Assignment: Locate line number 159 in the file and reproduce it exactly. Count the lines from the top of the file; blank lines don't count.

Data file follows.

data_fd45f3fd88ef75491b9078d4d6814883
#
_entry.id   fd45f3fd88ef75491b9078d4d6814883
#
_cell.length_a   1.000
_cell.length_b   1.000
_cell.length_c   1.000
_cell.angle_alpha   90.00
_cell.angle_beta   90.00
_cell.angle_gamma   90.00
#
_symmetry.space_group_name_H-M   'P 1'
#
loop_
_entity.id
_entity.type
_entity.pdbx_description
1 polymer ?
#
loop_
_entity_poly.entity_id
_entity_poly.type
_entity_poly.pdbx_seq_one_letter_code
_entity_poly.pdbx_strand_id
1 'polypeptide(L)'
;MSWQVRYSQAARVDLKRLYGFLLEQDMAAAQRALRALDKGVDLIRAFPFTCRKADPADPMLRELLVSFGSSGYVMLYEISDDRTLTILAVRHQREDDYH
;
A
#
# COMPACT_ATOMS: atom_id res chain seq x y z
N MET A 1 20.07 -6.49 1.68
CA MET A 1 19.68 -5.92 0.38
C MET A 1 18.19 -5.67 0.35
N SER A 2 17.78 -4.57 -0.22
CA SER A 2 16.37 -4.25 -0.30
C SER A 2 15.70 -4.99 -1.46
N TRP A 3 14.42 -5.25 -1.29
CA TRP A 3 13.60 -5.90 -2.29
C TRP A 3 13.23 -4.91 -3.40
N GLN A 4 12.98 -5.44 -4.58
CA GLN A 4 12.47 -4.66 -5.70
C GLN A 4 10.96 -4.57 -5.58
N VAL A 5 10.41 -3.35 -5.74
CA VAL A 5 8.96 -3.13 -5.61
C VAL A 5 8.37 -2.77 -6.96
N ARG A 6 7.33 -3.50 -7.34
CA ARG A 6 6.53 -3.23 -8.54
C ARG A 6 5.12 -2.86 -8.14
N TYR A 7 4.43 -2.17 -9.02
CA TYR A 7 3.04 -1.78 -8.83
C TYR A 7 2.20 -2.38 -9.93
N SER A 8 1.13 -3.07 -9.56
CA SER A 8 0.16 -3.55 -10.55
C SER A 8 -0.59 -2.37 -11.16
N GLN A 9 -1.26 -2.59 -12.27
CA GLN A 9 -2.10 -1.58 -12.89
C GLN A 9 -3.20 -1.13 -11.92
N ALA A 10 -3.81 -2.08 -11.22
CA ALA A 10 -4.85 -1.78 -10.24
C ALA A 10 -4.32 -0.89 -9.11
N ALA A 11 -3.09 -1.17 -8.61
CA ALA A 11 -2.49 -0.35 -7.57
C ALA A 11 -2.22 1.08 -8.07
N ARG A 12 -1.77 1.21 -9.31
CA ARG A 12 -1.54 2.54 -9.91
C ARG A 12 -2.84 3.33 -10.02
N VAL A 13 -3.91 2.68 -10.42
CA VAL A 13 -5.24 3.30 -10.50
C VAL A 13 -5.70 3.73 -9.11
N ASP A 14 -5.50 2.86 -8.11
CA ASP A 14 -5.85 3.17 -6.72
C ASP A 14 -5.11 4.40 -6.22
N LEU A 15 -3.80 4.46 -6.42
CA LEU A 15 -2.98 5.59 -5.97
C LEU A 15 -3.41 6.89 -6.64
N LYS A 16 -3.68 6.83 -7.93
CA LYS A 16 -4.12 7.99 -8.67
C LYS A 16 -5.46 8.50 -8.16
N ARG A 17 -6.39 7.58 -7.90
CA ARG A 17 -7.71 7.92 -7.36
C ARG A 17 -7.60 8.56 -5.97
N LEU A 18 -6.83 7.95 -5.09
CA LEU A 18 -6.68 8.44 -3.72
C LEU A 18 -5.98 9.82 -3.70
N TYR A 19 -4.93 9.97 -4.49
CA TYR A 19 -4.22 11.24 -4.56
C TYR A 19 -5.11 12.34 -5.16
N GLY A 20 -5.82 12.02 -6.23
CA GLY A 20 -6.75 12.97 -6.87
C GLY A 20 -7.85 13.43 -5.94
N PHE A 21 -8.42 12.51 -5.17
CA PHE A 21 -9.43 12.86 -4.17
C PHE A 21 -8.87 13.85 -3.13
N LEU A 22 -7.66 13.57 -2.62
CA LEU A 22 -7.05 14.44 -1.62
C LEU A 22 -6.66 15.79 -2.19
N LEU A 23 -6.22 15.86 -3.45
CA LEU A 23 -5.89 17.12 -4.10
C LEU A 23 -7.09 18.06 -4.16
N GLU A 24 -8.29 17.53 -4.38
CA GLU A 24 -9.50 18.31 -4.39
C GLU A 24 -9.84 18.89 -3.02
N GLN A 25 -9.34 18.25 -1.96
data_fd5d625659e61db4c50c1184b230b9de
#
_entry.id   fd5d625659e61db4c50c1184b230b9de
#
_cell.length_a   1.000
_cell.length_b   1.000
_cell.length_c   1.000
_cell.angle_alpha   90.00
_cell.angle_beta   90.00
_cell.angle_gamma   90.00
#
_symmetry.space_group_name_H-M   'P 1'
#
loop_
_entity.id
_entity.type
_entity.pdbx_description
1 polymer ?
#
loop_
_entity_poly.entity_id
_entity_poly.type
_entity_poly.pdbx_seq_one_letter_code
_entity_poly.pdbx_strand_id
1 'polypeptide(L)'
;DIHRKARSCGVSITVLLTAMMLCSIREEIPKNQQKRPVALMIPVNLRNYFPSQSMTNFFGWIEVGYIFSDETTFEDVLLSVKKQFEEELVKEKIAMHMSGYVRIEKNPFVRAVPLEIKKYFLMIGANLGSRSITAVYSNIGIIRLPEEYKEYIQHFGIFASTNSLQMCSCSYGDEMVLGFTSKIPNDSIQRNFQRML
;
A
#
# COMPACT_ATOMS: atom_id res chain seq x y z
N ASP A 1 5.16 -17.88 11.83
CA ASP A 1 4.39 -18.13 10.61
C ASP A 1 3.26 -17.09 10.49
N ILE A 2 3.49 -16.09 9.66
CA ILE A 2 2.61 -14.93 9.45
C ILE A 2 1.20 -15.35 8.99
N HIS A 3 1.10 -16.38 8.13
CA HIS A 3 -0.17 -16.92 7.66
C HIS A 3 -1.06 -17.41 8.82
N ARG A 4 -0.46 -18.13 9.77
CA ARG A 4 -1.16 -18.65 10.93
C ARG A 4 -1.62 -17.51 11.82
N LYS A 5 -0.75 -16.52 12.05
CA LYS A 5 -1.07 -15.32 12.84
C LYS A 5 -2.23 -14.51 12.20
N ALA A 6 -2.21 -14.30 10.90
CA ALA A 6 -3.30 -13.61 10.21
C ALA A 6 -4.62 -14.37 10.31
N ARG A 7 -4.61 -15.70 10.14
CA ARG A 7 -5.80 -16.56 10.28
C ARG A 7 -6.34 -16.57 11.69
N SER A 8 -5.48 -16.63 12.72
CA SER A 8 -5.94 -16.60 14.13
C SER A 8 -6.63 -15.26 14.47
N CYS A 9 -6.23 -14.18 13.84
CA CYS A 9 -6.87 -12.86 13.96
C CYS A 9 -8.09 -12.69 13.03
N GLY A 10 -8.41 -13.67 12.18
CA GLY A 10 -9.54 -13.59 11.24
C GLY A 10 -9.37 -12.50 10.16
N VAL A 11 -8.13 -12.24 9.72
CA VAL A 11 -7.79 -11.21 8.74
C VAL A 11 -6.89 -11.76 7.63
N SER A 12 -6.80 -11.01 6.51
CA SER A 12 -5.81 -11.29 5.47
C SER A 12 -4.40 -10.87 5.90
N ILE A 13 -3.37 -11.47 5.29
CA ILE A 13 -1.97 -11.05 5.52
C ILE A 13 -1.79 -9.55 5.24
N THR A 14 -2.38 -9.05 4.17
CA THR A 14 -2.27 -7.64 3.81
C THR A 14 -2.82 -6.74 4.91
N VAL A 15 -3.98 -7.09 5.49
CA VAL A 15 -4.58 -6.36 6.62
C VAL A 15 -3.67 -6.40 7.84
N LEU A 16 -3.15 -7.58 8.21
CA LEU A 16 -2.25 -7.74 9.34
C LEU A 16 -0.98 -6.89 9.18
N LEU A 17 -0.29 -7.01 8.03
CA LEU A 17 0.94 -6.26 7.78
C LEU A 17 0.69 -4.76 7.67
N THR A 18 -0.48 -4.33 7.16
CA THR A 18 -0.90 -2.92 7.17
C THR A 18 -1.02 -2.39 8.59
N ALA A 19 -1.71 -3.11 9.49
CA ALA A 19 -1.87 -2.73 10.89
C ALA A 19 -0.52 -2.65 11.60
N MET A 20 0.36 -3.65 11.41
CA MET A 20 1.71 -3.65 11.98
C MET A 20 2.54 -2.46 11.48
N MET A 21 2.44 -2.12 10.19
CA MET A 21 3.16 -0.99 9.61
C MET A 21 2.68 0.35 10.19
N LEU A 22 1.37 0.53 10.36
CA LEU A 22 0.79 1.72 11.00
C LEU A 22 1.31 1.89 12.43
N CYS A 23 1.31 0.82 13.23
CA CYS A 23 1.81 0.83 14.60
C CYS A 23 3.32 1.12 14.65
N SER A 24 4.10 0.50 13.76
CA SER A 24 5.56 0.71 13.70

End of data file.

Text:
CA CYS A 9 -6.87 -12.86 13.96